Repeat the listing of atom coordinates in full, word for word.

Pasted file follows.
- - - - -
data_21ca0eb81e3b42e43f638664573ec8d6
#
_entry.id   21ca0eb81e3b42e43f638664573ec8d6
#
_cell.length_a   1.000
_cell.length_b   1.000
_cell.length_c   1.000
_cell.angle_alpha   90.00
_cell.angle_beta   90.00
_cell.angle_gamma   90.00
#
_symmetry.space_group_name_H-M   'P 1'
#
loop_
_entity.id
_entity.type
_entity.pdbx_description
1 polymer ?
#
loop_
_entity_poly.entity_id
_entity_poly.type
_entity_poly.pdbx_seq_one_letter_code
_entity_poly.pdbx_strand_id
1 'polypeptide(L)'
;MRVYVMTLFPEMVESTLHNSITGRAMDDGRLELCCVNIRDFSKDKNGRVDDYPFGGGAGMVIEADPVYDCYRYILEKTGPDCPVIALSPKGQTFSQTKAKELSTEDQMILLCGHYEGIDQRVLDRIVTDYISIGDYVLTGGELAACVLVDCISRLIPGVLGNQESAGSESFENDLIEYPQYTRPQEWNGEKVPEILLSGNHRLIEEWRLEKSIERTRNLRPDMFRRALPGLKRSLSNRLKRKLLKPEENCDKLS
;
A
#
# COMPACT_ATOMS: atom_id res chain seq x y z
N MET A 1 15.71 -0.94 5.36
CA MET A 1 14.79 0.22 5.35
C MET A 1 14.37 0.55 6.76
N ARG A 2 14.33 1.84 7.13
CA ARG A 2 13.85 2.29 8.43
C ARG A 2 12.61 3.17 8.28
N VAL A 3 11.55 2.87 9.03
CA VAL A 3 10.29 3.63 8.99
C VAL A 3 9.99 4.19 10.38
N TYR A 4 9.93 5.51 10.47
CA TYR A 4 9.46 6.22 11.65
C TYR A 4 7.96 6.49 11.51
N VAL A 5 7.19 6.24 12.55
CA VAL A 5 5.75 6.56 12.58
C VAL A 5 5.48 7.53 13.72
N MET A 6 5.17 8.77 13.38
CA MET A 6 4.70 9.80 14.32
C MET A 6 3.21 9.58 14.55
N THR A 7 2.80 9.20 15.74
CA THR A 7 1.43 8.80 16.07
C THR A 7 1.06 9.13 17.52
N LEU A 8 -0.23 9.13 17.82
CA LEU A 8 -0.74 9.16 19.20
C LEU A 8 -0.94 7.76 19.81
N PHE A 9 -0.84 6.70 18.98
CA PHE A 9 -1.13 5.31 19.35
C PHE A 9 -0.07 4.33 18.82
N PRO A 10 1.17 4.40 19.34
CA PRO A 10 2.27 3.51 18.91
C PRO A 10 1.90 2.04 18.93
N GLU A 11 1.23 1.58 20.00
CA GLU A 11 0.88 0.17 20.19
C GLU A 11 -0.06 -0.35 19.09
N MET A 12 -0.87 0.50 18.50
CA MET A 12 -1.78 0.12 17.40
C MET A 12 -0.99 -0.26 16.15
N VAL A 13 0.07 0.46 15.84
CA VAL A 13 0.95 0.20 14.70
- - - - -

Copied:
data_21ca0eb81e3b42e43f638664573ec8d6
#
_entry.id   21ca0eb81e3b42e43f638664573ec8d6
#
_cell.length_a   1.000
_cell.length_b   1.000
_cell.length_c   1.000
_cell.angle_alpha   90.00
_cell.angle_beta   90.00
_cell.angle_gamma   90.00
#
_symmetry.space_group_name_H-M   'P 1'
#
loop_
_entity.id
_entity.type
_entity.pdbx_description
1 polymer ?
#
loop_
_entity_poly.entity_id
_entity_poly.type
_entity_poly.pdbx_seq_one_letter_code
_entity_poly.pdbx_strand_id
1 'polypeptide(L)'
;MRVYVMTLFPEMVESTLHNSITGRAMDDGRLELCCVNIRDFSKDKNGRVDDYPFGGGAGMVIEADPVYDCYRYILEKTGPDCPVIALSPKGQTFSQTKAKELSTEDQMILLCGHYEGIDQRVLDRIVTDYISIGDYVLTGGELAACVLVDCISRLIPGVLGNQESAGSESFENDLIEYPQYTRPQEWNGEKVPEILLSGNHRLIEEWRLEKSIERTRNLRPDMFRRALPGLKRSLSNRLKRKLLKPEENCDKLS
;
A
#
# COMPACT_ATOMS: atom_id res chain seq x y z
N MET A 1 15.71 -0.94 5.36
CA MET A 1 14.79 0.22 5.35
C MET A 1 14.37 0.55 6.76
N ARG A 2 14.33 1.84 7.13
CA ARG A 2 13.85 2.29 8.43
C ARG A 2 12.61 3.17 8.28
N VAL A 3 11.55 2.87 9.03
CA VAL A 3 10.29 3.63 8.99
C VAL A 3 9.99 4.19 10.38
N TYR A 4 9.93 5.51 10.47
CA TYR A 4 9.46 6.22 11.65
C TYR A 4 7.96 6.49 11.51
N VAL A 5 7.19 6.24 12.55
CA VAL A 5 5.75 6.56 12.58
C VAL A 5 5.48 7.53 13.72
N MET A 6 5.17 8.77 13.38
CA MET A 6 4.70 9.80 14.32
C MET A 6 3.21 9.58 14.55
N THR A 7 2.80 9.20 15.74
CA THR A 7 1.43 8.80 16.07
C THR A 7 1.06 9.13 17.52
N LEU A 8 -0.23 9.13 17.82
CA LEU A 8 -0.74 9.16 19.20
C LEU A 8 -0.94 7.76 19.81
N PHE A 9 -0.84 6.70 18.98
CA PHE A 9 -1.13 5.31 19.35
C PHE A 9 -0.07 4.33 18.82
N PRO A 10 1.17 4.40 19.34
CA PRO A 10 2.27 3.51 18.91
C PRO A 10 1.90 2.04 18.93
N GLU A 11 1.23 1.58 20.00
CA GLU A 11 0.88 0.17 20.19
C GLU A 11 -0.06 -0.35 19.09
N MET A 12 -0.87 0.50 18.50
CA MET A 12 -1.78 0.12 17.40
C MET A 12 -0.99 -0.26 16.15
N VAL A 13 0.07 0.46 15.84
CA VAL A 13 0.95 0.20 14.70